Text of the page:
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September 1992, Vol. 115, No. 9
The industrial structure of job displacement, 1979-89
Data on displaced workers show that there were major shifts among industries in the relative incidence of job loss due to displacement during the 1980's. This article examines changing industrial patterns of job displacement over the decade, with special emphasis on the behavior of levels, shares, and rates of job displacements. Most intriguing are analytical results indicating a trend in the incidence of displacement away from manufacturing and toward service-producing industries. This resulted primarily from lower relative rates of displacement in manufacturing industries, and produced a much less concentrated industrial pattern of displacements by the end of the decade.
Displaced worker surveys
The Displaced Worker Surveys are special supplements to the monthly Current Population Survey, in which workers are asked: "In the past five years has [the respondent] lost or left a job because of a plant closing, an employer going out of business, a layoff from which [the respondent] was not recalled, or other similar reasons?" Workers responding affirmatively to this initial question are then asked a series of questions about their former jobs, postdisplacement labor market experiences, and, if reemployed, current job characteristics.1 The surveys were conducted in January of 1984, 1986, 1988, and 1990. Because each survey is retrospective over the preceding 5 years, the four surveys together cover the years 1979-89.
The sample of workers drawn from the surveys for this study was selected using criteria similar to those used by the Bureau of Labor Statistics in various articles and publications reporting data on job displacement. In particular, we include in our sample only those workers who reported job loss due to a plant shutdown or relocation, and workers who were laid off due to slack work or whose jobs were eliminated. There is, however, one major difference between our approach and that of the Bureau: Bureau tabulations exclude workers with less than 3 years of tenure on their former jobs, whereas we do not. Excluding workers with less than 3 years of tenure greatly reduces the sample and, hence, estimates of total displacements. Such an exclusion also affects the mix of displacements, because average tenure of displaced workers differs across industries. For example, average tenure of displaced workers is lower in most retail and service industries that in manufacturing and mining. Thus, the share of displacements accounted for by mining and manufacturing is smaller in our sample than in samples used for earlier Bureau studies. The advantage of our approach is that it gives us a much larger sample of displaced workers that allows us to conduct our analysis at a finer level of disaggregation. However, none of the major trends identified in this article depends on this tenure criterion.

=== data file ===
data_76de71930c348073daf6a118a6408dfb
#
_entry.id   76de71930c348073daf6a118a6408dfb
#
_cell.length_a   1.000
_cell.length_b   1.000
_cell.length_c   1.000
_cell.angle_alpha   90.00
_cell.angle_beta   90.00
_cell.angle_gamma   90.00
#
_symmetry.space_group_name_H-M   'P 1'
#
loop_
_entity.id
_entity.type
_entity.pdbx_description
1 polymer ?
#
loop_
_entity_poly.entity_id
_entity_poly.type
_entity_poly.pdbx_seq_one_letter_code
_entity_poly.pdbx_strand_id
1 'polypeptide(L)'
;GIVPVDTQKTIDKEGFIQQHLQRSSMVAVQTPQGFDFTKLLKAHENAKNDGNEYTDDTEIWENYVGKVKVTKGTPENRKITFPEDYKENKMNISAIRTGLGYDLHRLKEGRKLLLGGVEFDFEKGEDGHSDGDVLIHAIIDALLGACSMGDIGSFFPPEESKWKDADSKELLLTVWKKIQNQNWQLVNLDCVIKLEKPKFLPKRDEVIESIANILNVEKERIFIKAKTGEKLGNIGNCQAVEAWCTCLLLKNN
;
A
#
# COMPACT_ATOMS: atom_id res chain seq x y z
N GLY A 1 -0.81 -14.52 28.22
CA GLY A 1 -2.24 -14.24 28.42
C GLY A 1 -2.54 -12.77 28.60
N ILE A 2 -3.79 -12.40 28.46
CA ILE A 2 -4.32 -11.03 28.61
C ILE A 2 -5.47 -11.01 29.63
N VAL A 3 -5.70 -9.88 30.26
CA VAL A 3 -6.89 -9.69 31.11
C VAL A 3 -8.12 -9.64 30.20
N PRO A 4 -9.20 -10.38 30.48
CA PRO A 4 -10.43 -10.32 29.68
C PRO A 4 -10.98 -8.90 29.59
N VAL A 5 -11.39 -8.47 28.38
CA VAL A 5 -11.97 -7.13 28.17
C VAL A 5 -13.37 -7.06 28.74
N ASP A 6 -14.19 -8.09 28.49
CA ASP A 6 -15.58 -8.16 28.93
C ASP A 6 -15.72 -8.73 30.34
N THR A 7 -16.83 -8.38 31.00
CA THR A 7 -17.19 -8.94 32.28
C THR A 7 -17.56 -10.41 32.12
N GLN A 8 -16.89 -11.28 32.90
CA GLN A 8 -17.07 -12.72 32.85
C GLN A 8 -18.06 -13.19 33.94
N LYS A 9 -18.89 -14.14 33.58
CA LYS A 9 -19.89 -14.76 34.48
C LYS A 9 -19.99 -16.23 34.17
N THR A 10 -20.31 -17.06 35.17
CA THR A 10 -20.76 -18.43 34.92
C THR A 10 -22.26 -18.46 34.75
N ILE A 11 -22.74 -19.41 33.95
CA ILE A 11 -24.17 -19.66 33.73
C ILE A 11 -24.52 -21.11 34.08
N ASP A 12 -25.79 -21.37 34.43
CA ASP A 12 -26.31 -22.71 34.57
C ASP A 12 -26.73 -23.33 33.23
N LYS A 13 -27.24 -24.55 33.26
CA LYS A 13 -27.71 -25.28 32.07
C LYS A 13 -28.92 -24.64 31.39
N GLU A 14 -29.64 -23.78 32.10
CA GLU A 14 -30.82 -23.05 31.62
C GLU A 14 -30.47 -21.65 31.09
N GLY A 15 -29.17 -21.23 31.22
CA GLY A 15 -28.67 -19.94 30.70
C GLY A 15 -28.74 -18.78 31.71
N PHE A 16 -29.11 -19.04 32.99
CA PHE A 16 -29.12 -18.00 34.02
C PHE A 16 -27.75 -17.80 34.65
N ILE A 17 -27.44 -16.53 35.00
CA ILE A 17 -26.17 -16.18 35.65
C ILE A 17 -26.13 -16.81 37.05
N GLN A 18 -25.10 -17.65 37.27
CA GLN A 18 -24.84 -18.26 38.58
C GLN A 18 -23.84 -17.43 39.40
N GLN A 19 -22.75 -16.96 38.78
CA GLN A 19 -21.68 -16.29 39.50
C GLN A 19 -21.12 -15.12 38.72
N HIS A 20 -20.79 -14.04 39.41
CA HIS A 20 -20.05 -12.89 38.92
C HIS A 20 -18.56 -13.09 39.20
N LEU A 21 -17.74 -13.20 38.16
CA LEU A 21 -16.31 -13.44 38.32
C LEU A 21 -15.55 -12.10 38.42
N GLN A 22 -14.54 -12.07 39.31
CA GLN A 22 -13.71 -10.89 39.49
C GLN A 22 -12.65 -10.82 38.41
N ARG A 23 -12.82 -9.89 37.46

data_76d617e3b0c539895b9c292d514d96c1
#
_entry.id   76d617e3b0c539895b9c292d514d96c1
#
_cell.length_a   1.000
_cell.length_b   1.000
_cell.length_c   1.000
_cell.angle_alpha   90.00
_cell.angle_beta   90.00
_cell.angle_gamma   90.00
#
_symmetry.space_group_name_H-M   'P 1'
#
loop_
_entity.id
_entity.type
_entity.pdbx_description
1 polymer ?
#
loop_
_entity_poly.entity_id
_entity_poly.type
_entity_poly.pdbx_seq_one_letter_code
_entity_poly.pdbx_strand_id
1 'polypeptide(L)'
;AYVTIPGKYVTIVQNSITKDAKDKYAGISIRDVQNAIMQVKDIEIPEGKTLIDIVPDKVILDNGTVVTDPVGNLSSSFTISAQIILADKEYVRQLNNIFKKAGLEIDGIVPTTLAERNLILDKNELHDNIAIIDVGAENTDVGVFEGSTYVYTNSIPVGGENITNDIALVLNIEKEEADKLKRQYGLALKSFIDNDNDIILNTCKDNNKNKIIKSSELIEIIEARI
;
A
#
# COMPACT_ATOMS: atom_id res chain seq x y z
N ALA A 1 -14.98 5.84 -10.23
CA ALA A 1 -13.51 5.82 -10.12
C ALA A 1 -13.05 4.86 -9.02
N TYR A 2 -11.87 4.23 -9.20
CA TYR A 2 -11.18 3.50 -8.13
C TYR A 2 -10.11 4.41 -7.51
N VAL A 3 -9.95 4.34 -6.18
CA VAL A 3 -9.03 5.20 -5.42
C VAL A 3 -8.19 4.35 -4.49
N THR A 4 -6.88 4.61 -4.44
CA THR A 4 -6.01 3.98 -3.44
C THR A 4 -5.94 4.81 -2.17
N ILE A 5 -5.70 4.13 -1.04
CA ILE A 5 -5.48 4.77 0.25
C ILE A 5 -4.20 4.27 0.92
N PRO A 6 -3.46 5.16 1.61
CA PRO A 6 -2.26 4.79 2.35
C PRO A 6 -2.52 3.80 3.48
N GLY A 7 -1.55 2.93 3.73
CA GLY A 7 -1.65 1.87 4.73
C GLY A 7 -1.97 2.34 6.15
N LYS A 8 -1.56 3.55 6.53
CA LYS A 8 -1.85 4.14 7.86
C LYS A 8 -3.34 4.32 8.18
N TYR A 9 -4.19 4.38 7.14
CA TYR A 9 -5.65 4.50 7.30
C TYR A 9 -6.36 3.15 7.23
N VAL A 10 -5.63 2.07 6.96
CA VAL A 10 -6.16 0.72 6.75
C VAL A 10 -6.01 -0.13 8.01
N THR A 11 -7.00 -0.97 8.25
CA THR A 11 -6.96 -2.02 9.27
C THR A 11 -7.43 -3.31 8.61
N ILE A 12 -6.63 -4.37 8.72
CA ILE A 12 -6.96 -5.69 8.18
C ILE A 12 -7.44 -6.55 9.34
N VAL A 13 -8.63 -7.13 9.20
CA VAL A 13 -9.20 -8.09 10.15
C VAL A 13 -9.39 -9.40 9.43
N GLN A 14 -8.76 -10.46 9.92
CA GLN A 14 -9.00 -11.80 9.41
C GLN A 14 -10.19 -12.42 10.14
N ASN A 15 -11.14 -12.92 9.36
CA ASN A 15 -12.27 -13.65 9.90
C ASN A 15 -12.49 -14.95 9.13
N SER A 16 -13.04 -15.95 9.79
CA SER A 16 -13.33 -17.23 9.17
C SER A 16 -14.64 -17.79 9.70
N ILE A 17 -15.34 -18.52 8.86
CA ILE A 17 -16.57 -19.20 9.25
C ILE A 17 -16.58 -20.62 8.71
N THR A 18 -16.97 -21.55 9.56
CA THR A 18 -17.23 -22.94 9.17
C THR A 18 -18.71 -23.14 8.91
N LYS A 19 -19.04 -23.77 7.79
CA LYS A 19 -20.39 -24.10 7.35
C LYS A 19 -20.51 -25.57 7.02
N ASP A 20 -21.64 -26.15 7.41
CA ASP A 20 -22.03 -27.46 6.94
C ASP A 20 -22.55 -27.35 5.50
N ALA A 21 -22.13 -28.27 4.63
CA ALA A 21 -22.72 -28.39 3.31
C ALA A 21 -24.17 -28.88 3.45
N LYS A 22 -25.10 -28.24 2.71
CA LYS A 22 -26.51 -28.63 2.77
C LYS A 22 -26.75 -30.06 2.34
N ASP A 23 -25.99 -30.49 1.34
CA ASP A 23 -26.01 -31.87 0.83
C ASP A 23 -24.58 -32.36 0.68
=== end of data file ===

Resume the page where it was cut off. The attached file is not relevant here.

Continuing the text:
This excerpt is from an article published in the September 1992 issue of the Monthly Labor Review. The full text of the article is available in Adobe Acrobat's Portable Document Format (PDF). See How to view a PDF file for more information.
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1 For further details on the Displaced Worker Survey, see Displaced Workers, 1979-1983, Bulletin 2240 (Bureau of Labor Statistics, July 1985); Displaced Workers, 1981-1985, Bulletin 2289 (Bureau of Labor Statistics, July 1987); and Diane E. Herz, "Worker displacement still common in the late 1980's," Monthly Labor Review, May 1991, pp. 3-9.
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